One of the most advanced U.S. aircraft carriers has docked at its new home in Japan - the latest sign of deepening military ties between Washington and Tokyo.
The nuclear-powered, Nimitz-class USS Ronald Reagan was welcomed by Japanese officials as it arrived in the port of Yokosuka on Thursday, one day ahead of schedule.
At a ceremony, U.S. Secretary of the Navy Ray Mabus said the substance and symbolism of the carrier's presence "cannot be overstated."
"The arrival of the USS Ronald Reagan and the welcome she receives from the people of Japan are visible symbols of our shared commitment to one another and to regional stability," he said.
The USS Ronald Reagan is one of only 10 Nimitz-class U.S. aircraft carriers in existence. It replaces the USS George Washington, which is headed back to the U.S. for maintenance work and upgrades.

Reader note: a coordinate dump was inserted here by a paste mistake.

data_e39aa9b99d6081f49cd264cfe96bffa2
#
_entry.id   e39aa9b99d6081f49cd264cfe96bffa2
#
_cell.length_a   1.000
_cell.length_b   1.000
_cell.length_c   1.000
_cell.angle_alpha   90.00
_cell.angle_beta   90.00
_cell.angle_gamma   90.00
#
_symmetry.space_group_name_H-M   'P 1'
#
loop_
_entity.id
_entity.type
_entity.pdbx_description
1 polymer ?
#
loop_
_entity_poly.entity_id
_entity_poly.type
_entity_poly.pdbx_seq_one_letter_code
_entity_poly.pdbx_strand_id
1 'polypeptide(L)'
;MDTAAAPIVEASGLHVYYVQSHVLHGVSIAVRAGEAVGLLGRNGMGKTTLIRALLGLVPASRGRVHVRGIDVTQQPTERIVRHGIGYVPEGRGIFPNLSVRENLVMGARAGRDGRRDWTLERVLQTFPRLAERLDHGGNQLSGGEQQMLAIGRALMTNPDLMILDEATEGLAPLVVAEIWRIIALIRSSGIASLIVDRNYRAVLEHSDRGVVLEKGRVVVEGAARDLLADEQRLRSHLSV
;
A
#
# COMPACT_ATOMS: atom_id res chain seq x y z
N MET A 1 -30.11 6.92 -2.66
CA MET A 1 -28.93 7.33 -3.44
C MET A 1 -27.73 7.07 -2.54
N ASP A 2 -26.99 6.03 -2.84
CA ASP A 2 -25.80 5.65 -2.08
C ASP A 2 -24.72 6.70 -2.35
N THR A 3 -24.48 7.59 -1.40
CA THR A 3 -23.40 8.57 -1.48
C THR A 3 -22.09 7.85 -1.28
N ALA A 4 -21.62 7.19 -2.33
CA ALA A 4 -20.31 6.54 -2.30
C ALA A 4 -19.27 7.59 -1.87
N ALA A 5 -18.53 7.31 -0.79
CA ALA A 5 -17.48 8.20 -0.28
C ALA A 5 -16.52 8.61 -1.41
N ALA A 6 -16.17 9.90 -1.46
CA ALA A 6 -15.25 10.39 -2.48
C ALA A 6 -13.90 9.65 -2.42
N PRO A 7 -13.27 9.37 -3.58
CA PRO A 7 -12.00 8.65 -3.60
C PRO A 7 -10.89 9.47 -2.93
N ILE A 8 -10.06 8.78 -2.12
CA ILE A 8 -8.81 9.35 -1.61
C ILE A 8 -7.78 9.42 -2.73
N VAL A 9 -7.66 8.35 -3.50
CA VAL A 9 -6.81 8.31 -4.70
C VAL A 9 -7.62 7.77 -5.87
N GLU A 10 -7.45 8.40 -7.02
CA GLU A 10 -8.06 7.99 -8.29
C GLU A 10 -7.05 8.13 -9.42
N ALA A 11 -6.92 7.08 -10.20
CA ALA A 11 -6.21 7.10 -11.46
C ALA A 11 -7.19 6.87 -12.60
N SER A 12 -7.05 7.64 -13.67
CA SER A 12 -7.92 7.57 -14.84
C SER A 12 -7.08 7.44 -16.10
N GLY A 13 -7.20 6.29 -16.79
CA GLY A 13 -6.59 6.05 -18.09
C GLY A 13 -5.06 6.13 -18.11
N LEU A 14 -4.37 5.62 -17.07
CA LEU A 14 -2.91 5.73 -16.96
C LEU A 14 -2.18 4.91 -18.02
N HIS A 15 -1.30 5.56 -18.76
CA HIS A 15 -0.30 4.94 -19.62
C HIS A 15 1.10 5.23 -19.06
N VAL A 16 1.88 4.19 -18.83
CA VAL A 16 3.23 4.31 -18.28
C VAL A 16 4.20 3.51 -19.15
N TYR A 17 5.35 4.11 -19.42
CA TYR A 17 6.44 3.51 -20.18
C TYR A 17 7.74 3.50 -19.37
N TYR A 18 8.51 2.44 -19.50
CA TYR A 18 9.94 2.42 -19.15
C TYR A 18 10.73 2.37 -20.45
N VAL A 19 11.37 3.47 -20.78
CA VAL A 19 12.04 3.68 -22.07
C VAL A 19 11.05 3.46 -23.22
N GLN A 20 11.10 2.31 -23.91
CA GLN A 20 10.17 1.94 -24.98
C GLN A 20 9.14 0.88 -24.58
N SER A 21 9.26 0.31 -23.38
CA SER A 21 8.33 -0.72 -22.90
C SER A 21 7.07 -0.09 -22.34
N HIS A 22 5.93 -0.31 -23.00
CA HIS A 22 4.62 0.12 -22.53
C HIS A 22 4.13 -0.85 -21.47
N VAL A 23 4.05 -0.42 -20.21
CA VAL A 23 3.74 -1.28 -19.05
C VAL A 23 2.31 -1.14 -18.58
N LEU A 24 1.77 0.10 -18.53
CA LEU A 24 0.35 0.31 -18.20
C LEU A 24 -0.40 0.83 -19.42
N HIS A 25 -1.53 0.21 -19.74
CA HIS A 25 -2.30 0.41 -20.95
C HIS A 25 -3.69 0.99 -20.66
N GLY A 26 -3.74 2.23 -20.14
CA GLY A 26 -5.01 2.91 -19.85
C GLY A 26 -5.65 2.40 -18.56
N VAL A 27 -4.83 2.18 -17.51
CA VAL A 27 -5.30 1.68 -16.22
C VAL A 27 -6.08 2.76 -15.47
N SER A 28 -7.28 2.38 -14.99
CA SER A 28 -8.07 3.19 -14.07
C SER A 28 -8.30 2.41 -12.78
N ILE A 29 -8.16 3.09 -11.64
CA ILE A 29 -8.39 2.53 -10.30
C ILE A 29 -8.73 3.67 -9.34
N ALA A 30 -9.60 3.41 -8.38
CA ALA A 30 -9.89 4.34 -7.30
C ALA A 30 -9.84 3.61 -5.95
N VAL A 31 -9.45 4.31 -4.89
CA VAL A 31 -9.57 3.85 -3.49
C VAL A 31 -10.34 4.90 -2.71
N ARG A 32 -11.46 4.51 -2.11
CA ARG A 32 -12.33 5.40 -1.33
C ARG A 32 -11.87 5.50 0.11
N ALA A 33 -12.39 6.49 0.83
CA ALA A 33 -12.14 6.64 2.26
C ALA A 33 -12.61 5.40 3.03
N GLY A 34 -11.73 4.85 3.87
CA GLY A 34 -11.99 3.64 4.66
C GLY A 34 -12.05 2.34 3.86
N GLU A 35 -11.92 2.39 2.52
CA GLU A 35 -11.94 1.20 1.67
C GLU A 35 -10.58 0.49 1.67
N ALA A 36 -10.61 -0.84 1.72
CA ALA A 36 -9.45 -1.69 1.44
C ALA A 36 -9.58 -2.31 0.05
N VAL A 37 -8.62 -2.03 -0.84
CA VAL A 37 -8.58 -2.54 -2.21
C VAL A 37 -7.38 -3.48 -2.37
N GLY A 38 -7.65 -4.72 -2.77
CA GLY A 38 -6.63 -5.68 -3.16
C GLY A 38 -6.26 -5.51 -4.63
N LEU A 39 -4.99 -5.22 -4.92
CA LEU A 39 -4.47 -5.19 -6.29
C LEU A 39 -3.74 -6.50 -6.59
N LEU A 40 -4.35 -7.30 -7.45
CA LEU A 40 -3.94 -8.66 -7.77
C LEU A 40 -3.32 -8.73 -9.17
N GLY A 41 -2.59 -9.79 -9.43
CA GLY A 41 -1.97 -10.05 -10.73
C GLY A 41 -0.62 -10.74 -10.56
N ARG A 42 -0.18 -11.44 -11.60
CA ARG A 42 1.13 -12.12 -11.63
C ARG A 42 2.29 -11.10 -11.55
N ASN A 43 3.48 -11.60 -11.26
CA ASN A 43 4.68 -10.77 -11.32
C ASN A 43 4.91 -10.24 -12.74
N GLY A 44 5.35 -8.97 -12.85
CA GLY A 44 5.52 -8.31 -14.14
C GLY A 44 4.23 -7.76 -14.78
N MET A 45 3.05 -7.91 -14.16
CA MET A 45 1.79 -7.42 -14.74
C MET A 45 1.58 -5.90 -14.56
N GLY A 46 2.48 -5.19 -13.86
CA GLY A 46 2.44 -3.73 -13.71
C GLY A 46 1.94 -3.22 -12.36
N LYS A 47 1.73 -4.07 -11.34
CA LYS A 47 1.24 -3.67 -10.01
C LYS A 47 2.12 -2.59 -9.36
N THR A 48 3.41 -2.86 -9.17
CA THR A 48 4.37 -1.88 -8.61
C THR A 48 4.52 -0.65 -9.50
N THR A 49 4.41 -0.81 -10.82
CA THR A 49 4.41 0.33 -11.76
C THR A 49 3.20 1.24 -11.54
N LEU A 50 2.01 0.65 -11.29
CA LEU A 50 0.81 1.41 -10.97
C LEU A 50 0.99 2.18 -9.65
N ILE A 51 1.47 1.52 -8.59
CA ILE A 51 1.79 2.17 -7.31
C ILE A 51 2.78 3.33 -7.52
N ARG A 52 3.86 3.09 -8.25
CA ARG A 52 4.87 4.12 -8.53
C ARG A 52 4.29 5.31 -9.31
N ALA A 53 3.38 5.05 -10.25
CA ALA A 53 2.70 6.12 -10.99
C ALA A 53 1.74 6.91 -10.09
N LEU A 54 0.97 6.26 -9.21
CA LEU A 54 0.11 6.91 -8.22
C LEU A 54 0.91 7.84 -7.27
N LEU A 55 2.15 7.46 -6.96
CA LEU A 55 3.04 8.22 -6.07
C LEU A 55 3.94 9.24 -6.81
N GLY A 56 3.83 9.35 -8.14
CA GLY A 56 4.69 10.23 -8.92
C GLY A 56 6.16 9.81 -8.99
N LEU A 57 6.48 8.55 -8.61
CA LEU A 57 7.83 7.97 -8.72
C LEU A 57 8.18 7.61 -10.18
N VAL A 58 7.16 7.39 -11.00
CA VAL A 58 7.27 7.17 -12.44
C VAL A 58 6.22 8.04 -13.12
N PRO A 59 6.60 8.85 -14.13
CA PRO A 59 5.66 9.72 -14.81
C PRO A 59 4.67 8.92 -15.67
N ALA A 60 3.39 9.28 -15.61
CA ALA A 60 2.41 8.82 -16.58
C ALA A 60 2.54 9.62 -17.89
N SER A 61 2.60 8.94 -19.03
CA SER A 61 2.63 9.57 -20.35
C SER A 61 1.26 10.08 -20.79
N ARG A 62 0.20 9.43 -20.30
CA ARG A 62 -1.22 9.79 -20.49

In a statement, Japan's foreign ministry welcomed the arrival of the carrier, saying it will "contribute to the security of Japan and the maintenance of peace and security of the region."
Some local groups have expressed opposition to the carrier's presence. On Thursday, a group of protesters in a small boat sailed next to the massive warship with a sign that read, "You are not welcome here."
There has long been some local resistance to the U.S.-Japan defense alliance, which has placed nearly 50,000 American troops and some of Washington's most expensive military hardware in the country.
Regardless, Japan has tightened its defense relationship with the U.S. and also has been loosening the restrictions on its own defense forces as it attempts to deal with an increasingly power China.
China is engaged in a decades-long, worsening dispute with Japan over an area around a group of uninhabited islands in the strategically located and resource-rich East China Sea.